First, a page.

the trading day? If I wasn't so jaded from so many obviously and bullishly
rigged maneuvers by politicians and central banksters to achieve their
preconceived outcomes, I'd say this was a freak occurrence. From experience,
however, one must conclude that the timing of these things is completely
controlled by the "powers that be" (read: Fed, Treasury, ECB, IMF, BOE, World
Bank, BOJ, etc, etc). Any thoughts to the contrary show ones acute naiveté.

Of course there are others who share this frustration and not just in the USSA.
Another voice of reason comes from Godfrey Bloom of the UK Independence Party
who excoriates the EU with, among other things, "The day must surely come when
politicians, bureaucrats, and central bankers must be called to account by a
fiscal crimes tribunal and sent to prison for a VERY LONG TIME!"

Sadly, there isn't a single sorry politician (other than Ron Paul) or so-called
financial journalist that will stand up and say the same. No sir, in the USSA
it's all about "Go along to get along." After all, the slimy politicians need
their palms greased and the so-called financial journalists need advertising

Trade well and follow the trend, not the so-called "experts."
Founder & President of TradingAdvantagetm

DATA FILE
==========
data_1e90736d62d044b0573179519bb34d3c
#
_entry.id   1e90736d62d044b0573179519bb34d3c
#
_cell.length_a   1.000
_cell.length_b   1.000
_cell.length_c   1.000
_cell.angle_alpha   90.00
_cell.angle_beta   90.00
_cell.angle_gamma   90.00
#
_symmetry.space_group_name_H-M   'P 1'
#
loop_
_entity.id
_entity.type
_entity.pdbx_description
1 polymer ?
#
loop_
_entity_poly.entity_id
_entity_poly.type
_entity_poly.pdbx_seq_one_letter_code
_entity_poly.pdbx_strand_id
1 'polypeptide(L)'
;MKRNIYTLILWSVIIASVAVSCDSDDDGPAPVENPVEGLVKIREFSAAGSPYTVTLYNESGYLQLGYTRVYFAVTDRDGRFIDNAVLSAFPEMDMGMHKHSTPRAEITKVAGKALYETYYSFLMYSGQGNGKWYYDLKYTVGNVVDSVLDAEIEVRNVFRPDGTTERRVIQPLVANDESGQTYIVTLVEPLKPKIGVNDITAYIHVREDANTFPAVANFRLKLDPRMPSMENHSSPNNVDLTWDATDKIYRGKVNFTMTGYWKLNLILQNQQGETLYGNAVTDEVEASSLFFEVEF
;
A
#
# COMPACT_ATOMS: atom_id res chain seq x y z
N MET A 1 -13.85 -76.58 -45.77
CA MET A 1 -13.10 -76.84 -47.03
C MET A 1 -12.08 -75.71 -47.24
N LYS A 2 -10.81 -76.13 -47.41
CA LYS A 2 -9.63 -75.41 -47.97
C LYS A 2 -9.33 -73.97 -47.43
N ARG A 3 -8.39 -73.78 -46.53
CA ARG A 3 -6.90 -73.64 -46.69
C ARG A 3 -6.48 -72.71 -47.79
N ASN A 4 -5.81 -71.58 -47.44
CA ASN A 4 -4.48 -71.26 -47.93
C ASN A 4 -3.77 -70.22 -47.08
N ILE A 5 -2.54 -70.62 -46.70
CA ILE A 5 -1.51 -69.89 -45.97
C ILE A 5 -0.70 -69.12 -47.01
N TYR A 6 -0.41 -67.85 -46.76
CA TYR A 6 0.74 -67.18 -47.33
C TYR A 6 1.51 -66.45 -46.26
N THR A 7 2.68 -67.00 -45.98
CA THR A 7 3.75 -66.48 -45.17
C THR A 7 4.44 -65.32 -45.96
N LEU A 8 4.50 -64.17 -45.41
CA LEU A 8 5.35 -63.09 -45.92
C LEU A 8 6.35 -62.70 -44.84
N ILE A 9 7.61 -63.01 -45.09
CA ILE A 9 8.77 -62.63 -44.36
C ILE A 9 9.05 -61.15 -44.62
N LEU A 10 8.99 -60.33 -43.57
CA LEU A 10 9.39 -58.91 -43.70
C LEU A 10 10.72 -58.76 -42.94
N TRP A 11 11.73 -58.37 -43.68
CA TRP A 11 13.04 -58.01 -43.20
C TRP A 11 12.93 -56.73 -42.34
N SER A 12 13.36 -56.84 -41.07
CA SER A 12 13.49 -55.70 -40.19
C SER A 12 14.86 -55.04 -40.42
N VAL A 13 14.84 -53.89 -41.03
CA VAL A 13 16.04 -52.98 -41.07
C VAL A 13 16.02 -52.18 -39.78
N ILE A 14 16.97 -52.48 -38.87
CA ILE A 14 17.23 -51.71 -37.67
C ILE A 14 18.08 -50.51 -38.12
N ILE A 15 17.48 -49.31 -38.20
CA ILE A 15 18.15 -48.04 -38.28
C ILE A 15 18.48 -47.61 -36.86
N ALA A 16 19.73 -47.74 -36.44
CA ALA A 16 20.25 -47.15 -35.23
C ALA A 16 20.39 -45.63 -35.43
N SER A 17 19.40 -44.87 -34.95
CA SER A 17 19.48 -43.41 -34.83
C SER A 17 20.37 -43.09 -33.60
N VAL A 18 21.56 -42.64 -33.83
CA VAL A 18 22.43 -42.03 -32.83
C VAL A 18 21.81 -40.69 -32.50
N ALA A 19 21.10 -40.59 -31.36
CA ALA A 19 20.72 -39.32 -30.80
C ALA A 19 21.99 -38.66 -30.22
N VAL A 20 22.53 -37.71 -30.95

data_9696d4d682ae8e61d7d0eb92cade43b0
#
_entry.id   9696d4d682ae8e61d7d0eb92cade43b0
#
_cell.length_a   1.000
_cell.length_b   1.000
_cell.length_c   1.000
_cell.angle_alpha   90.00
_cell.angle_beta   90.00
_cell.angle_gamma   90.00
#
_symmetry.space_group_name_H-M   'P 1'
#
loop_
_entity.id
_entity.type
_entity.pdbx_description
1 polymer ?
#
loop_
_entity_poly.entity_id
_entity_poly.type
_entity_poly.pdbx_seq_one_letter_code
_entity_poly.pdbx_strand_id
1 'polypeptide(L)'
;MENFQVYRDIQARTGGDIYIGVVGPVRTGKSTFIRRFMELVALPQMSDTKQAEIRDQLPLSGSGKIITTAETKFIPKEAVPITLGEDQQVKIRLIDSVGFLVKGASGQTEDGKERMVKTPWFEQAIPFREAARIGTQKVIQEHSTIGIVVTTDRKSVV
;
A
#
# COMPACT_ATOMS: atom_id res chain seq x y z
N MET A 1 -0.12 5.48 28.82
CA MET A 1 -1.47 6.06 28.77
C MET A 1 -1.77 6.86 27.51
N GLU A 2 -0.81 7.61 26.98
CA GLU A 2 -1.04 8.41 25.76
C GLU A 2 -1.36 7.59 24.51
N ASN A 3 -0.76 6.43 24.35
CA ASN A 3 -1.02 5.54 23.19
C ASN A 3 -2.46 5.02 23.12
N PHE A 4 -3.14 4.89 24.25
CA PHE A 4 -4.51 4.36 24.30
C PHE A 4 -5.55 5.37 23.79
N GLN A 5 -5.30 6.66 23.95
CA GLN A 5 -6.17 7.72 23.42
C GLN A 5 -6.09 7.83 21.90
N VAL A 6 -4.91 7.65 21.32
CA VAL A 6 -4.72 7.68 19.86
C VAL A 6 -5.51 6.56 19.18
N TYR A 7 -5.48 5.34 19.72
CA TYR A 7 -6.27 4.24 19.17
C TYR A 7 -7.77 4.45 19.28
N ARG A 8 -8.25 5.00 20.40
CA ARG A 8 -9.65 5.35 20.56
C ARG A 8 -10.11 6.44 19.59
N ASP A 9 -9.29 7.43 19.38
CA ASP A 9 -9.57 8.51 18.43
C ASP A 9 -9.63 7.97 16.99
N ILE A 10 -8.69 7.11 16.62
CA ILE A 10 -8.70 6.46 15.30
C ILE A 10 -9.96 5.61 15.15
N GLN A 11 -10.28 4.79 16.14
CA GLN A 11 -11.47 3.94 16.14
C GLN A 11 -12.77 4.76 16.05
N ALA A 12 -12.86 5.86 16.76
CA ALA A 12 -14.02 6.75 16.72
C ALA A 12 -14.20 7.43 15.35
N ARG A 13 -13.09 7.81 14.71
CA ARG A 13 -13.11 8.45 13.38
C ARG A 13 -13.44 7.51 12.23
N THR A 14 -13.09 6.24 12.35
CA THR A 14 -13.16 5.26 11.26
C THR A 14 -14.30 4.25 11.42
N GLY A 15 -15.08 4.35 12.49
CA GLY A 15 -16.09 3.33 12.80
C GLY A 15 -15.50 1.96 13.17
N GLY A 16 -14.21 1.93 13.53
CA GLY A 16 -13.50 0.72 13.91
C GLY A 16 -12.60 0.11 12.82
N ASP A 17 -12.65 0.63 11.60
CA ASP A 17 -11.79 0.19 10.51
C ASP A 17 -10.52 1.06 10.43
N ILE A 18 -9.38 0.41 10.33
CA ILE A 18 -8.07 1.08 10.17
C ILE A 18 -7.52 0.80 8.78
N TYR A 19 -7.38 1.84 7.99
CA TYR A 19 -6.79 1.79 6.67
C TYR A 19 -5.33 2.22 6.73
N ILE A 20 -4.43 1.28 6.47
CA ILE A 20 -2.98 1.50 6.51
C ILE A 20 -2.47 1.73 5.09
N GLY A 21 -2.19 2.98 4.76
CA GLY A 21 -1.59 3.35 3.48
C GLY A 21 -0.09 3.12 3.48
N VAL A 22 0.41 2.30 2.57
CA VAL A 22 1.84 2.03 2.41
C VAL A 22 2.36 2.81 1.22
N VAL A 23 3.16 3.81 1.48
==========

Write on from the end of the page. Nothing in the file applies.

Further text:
(888) 755-3846  [more]



Trading Tip #2: Trade with a Plan – Setting Your Limits

February 13, 2012 – Comments (0)

I think trading with a specific plan is one of the most sensible things a trader can do. It helps you learn and identify key areas to watch for in a market. More importantly, it helps you avoid sabotaging yourself because it helps keep your emotions in check. One of the key components of a trading plan is knowing your exits. One way to close an open trading position is with a limit order.

Limit orders target a specific price level – they won't be filled unless the market trades there

Limit orders are pretty straightforward once you get the hang of them. They are contingency orders. The market has to trade at a specified price level before it is even possible for the order to get filled. Even then, there is no guarantee that it will get filled.

Limit orders say that the trade can be executed at a specific price level or better, but not worse

Buy limit orders are used for an exit strategy on open short positions. Use these if you sold a contract to enter the market. Sell limit orders are used in a plan to exit open long positions. They are employed if you bought a contract to initiate a trade.
Basic limit orders specify the market and the price level and the action to take. For example:
Buy one December e-mini S&P futures contract at 1350.00 or better.

To be an effective limit order, the market would have to be trading above that price point at the time the order is placed. Why? Because if you were to put in an order like that and the market was already trading lower, it would already be a better price to buy at. That means the order would probably just be executed at the market.